secutanudu

Will I have movement issues?

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Hey all - so I decided to try an endgrain board out of all white oak. I did the first glue-up then cut it into strips. I haven't yet done the second glue-up. Do you guys think the design below (with the side strips going the opposite way) will lead to movement issues? I mean it's all end-grain facing up, so it's not as bad as gluing up two bords at 90 degrees to each other, but I'm wondering if even in this case it will lead to problems.

 

Thanks for the advice!

 

 

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Oak is not a great choice for cutting boards due to its coarse open grain structure providing a home for food particles and bacteria. White oak is probably better than red oak.

If your joints are tight and the board is thick enough to provide some good surface area for the glue your layout should work. Is it the safest route,maybe not, but not entirely dangerous either.

Maple, walnut, cherry and other dense woods are a better choice for cutting boards. Ash, oak and softwoods not so much.

If you pay extra attention to sealing up all faces of your board to slow the absorption of moisture it will help. I have seen larger and thinner boards warp and twist long before the glue joints failed. Use some sort of moisture resistant glue.

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I made these cutting boards for Christmas gifts last year. 

They are made of maple, walnut and cherry and I FILLED them with mineral oil. 

They pretty much are built like you are suggesting with the grain running in both directions. In fact, mine are probably more prone to cracking than your's would be. How are they holding up? So far so good and if the kids (son and daughter) take care of them I think they will be OK. 

Cutting boards need to be stored on edge so the air gets to both sides and a coat of mineral oil every month or so. Keep them as dry as possible and NEVER put them in a DISH WASHER!

So any way I think your plan will work but, as Steve said, choice of woods should be watched carefully.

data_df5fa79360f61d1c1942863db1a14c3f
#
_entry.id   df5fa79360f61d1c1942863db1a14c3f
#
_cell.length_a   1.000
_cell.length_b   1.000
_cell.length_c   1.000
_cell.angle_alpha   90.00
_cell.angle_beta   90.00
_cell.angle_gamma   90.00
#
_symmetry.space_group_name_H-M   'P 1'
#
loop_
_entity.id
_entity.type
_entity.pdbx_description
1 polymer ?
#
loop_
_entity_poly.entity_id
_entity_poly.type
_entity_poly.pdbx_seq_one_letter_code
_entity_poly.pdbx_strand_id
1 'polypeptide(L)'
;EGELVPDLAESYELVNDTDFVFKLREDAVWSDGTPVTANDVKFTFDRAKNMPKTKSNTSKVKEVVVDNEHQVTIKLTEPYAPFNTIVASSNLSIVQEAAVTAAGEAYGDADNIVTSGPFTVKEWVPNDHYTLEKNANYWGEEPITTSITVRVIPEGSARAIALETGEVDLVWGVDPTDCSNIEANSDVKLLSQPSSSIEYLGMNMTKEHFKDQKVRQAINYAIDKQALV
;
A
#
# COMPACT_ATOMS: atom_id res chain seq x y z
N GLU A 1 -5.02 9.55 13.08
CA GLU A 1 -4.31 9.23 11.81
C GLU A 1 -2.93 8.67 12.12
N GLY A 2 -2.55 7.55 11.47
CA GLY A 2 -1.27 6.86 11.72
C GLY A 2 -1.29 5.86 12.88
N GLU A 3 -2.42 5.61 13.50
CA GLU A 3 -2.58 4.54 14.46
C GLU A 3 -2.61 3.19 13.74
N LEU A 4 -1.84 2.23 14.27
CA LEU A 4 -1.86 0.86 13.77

Christmascuttingboards002_zps842d6b01.jp

 

Rog

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One thing you might do to help seal up your board is keep coating it with salad bowl finish that is thinned out maybe 50 to 75%. Wipe a liberal coat on both sides and let it soak in then wipe the surface dry. Keep putting these thinned coats on but do not try to build a finish on the surface. I only put one coat a day on the end grain board I just posted. It took about 4 coats to seal up the walnut and maple board. Your oak might take a few more. When it stops soaking up the finish a scrub with an abrasive pad to remove and surface finish then just mineral oil from then on.

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Hey guys, thanks for the comments.

 

I've done lots of end grain boards. I always finish using diluted salad bowl finish. I've used white oak in end grain boards before - it's actually not that porous due to the pores being full of tyloses. I've had both walnut and cherry that soaked up finish much more readily than white oak. I'd never use it for long-grain boards.

 

I'll give the glue-up a shot as I have planned.

 

Thanks!

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Well - here's the final glue-up right off the drum sander with some mineral spirits on it. I think It'll work out just fine. Wish me luck!

 

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